Padres 7, Brewers 3: A five-run fifth inning sunk the Brewers and snapped their four game losing streak. Travis Jankowski had three hits and two walks. Padres pitcher Jarred Cosart, making his Padres debut after being traded from Miami, only made it into the fourth after walking six dudes and hitting a guy. It’s not often a starter can do that and not pay for it, but the Brewers couldn’t capitalize. Four Padres relievers took it the rest of the way.

UPDATE: Puig didn’t “storm off.” He was never even there. This is beyond bizarre.


UPDATE: Now Rosenthal has amended his story, saying that the “storming off” part was inaccurate and that Puig never, in fact, went to the ballpark.

This is extraordinarily strange.Rosenthal is a great reporter. Probably the best in the business. It’s doubtful that he’d report that Puig “stormed off” unless someone in an undeniable position to know told him so. So then: who, in a position to know, and whom someone with Rosenthal’s experience would be willing to trust on the matter, would be flat-out lying to him about Puig’s reaction that, apparently, never happened? And why?

UPDATE: Andy McCullough of the Los Angeles Times reports that Puig is expected to be demoted to Triple-A Oklahoma City on Tuesday. He says that Puig was informed of that possibility today, possibly to soften the blow. Which, OK, the Dodgers prerogative. But if so, why is did this turn into a controversy, the likes of which Rosenthal reported? Why not announce the demotion now? Or, if it makes internal sense to wait until tomorrow, why did this become a situation where Puig was reported to have “stormed off?” There are still unanswered questions here. I presume they’ll be answered soon enough.

6:48 PMKen Rosenthal reports that Dodgers outfielder Yasiel Puig “stormed off” from the Dodgers clubhouse at Dodger Stadium today as the team assembled to leave for its road trip to Colorado. The reason: he was informed that he would either be traded or sent to the minors. The Dodgers left on their flight to Colorado without him.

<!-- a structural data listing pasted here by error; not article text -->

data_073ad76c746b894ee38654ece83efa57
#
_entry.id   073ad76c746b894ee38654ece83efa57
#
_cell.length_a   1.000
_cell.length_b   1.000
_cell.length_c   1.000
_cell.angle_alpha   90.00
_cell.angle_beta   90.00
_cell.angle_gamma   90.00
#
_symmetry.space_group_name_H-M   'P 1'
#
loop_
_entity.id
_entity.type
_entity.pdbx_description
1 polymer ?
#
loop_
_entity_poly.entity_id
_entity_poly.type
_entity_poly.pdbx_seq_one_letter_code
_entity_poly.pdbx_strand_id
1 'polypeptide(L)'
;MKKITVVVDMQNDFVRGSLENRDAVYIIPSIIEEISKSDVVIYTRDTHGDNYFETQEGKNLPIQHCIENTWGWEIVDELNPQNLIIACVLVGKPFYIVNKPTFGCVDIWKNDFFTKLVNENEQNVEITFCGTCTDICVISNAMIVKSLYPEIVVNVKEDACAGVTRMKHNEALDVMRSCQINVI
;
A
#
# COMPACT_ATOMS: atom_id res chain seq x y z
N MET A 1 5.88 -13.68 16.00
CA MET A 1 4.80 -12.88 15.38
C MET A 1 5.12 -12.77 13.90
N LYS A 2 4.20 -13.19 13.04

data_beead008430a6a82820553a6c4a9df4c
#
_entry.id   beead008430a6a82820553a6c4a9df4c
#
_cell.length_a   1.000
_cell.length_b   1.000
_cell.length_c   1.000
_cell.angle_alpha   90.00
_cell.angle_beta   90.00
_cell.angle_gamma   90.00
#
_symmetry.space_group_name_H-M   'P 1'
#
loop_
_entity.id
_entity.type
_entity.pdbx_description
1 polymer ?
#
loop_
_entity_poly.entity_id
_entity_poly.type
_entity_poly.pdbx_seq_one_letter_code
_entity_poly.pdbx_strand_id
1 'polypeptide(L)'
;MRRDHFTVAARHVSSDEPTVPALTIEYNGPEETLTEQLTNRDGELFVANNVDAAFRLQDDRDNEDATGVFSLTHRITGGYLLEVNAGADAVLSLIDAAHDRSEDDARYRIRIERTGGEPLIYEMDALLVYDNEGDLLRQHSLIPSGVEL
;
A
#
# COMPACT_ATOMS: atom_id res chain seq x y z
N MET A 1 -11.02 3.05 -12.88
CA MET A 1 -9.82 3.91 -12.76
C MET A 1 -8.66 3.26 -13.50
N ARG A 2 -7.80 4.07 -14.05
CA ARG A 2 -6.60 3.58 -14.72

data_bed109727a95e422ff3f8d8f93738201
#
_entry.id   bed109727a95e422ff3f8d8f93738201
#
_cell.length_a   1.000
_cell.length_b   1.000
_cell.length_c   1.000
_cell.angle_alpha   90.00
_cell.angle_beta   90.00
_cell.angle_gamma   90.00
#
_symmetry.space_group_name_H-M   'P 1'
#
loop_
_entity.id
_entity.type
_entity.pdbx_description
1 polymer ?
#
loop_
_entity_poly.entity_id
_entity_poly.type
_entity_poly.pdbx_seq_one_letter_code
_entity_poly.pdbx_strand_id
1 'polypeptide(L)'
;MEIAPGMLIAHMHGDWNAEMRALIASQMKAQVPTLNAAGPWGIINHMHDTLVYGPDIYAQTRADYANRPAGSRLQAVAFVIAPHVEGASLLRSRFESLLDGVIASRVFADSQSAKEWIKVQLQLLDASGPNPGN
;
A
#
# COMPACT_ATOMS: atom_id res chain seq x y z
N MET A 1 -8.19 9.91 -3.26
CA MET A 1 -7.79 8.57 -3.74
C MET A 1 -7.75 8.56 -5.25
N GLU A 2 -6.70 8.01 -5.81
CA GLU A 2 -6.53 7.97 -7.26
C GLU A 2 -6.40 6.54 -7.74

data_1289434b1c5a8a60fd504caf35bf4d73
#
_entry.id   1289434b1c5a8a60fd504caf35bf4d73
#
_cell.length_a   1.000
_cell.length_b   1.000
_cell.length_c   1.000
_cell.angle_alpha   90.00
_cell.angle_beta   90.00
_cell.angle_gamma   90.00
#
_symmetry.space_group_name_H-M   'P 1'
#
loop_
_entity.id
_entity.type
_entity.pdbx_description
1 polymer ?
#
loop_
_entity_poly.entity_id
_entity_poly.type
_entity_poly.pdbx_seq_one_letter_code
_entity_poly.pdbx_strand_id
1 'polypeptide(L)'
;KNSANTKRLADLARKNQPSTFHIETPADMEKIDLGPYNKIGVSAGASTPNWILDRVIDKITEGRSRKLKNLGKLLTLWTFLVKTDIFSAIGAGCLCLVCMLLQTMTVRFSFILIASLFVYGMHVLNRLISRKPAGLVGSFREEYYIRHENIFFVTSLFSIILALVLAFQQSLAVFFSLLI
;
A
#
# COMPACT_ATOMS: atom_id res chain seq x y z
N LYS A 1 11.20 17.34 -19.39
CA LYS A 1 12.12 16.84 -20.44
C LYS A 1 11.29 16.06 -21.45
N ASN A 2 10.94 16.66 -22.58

If this is true, this is a pretty epic temper tantrum. One that may have effectively ended his time as a Los Angeles Dodger. Being late to work and missing the cutoff man is one thing but, boy howdy, this is quite another.

Puig was obviously not traded today, though there were some rumors that the White Sox were interested in him. That rumor was shot down. It’s possible that, yes, he was going to be sent down. It’s been a rough season for him, obviously, with both injuries and ineffectiveness characterizing his season far more than the heroics he has displayed in the past. Indeed, he has declined for three straight seasons now and cannot seem to go a month without getting hurt. The Dodgers would be committing malpractice if they didn’t do what they could to either get something for him in a trade or to do try to get him back on track, using all options available. Including some time in Oklahoma City.

Now it’s an open question if they’ll even keep him in the organization. Because totally bailing on your team when faced with things almost every player faces at one time or another is inexcusable.

The Trade Deadline Roundup: here are the deals that went down

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We’ve been tracking every deal made in the runup to Monday afternoon’s non-waiver trade deadline. Now that it has come and gone, let us give you the rundown of them all.

Here is our insta-take on the Winners and losers of the trade deadline. Below are the details of the deals: